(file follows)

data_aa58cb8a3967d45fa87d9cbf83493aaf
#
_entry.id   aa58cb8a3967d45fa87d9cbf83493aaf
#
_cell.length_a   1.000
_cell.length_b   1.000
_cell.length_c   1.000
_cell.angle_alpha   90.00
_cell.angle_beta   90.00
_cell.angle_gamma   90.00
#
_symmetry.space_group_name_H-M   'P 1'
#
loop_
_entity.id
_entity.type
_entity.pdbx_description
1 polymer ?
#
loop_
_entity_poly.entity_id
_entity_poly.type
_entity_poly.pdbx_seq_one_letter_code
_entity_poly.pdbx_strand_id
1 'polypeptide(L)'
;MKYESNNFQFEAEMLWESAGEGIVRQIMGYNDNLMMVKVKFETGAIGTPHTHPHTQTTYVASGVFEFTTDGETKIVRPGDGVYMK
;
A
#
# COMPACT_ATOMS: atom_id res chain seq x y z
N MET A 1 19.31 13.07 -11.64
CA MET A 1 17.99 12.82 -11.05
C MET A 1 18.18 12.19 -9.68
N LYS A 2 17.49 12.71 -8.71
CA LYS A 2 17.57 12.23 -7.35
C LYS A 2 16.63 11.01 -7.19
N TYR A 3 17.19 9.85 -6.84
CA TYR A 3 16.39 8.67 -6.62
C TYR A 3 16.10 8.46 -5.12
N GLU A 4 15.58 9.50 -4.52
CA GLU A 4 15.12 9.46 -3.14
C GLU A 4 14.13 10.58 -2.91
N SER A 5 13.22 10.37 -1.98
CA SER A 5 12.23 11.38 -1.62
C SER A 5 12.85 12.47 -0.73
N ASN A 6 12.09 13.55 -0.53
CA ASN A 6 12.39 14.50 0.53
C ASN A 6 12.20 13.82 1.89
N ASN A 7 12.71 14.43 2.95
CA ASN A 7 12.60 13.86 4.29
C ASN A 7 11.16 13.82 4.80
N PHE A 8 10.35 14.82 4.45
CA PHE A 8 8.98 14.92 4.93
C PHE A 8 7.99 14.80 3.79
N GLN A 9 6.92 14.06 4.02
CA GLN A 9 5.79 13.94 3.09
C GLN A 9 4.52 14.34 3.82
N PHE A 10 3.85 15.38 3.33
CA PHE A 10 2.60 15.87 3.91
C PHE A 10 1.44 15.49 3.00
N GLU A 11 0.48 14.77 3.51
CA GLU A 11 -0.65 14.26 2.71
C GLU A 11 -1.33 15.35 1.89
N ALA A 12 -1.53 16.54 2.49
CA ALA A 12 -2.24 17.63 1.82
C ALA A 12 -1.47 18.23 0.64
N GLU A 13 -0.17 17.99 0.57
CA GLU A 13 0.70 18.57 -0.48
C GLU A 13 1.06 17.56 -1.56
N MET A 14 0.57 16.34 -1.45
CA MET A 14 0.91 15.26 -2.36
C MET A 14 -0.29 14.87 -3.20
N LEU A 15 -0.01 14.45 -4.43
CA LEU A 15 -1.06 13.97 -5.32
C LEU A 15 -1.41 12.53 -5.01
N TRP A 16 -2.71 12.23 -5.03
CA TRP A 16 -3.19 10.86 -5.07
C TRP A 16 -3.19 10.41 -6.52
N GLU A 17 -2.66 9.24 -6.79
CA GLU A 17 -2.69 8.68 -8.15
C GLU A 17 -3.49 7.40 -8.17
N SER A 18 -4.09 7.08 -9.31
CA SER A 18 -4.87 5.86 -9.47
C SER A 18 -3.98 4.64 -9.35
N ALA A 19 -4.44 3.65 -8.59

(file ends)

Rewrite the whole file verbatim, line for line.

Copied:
data_aa58cb8a3967d45fa87d9cbf83493aaf
#
_entry.id   aa58cb8a3967d45fa87d9cbf83493aaf
#
_cell.length_a   1.000
_cell.length_b   1.000
_cell.length_c   1.000
_cell.angle_alpha   90.00
_cell.angle_beta   90.00
_cell.angle_gamma   90.00
#
_symmetry.space_group_name_H-M   'P 1'
#
loop_
_entity.id
_entity.type
_entity.pdbx_description
1 polymer ?
#
loop_
_entity_poly.entity_id
_entity_poly.type
_entity_poly.pdbx_seq_one_letter_code
_entity_poly.pdbx_strand_id
1 'polypeptide(L)'
;MKYESNNFQFEAEMLWESAGEGIVRQIMGYNDNLMMVKVKFETGAIGTPHTHPHTQTTYVASGVFEFTTDGETKIVRPGDGVYMK
;
A
#
# COMPACT_ATOMS: atom_id res chain seq x y z
N MET A 1 19.31 13.07 -11.64
CA MET A 1 17.99 12.82 -11.05
C MET A 1 18.18 12.19 -9.68
N LYS A 2 17.49 12.71 -8.71
CA LYS A 2 17.57 12.23 -7.35
C LYS A 2 16.63 11.01 -7.19
N TYR A 3 17.19 9.85 -6.84
CA TYR A 3 16.39 8.67 -6.62
C TYR A 3 16.10 8.46 -5.12
N GLU A 4 15.58 9.50 -4.52
CA GLU A 4 15.12 9.46 -3.14
C GLU A 4 14.13 10.58 -2.91
N SER A 5 13.22 10.37 -1.98
CA SER A 5 12.23 11.38 -1.62
C SER A 5 12.85 12.47 -0.73
N ASN A 6 12.09 13.55 -0.53
CA ASN A 6 12.39 14.50 0.53
C ASN A 6 12.20 13.82 1.89
N ASN A 7 12.71 14.43 2.95
CA ASN A 7 12.60 13.86 4.29
C ASN A 7 11.16 13.82 4.80
N PHE A 8 10.35 14.82 4.45
CA PHE A 8 8.98 14.92 4.93
C PHE A 8 7.99 14.80 3.79
N GLN A 9 6.92 14.06 4.02
CA GLN A 9 5.79 13.94 3.09
C GLN A 9 4.52 14.34 3.82
N PHE A 10 3.85 15.38 3.33
CA PHE A 10 2.60 15.87 3.91
C PHE A 10 1.44 15.49 3.00
N GLU A 11 0.48 14.77 3.51
CA GLU A 11 -0.65 14.26 2.71
C GLU A 11 -1.33 15.35 1.89
N ALA A 12 -1.53 16.54 2.49
CA ALA A 12 -2.24 17.63 1.82
C ALA A 12 -1.47 18.23 0.64
N GLU A 13 -0.17 17.99 0.57
CA GLU A 13 0.70 18.57 -0.48
C GLU A 13 1.06 17.56 -1.56
N MET A 14 0.57 16.34 -1.45
CA MET A 14 0.91 15.26 -2.36
C MET A 14 -0.29 14.87 -3.20
N LEU A 15 -0.01 14.45 -4.43
CA LEU A 15 -1.06 13.97 -5.32
C LEU A 15 -1.41 12.53 -5.01
N TRP A 16 -2.71 12.23 -5.03
CA TRP A 16 -3.19 10.86 -5.07
C TRP A 16 -3.19 10.41 -6.52
N GLU A 17 -2.66 9.24 -6.79
CA GLU A 17 -2.69 8.68 -8.15
C GLU A 17 -3.49 7.40 -8.17
N SER A 18 -4.09 7.08 -9.31
CA SER A 18 -4.87 5.86 -9.47
C SER A 18 -3.98 4.64 -9.35
N ALA A 19 -4.44 3.65 -8.59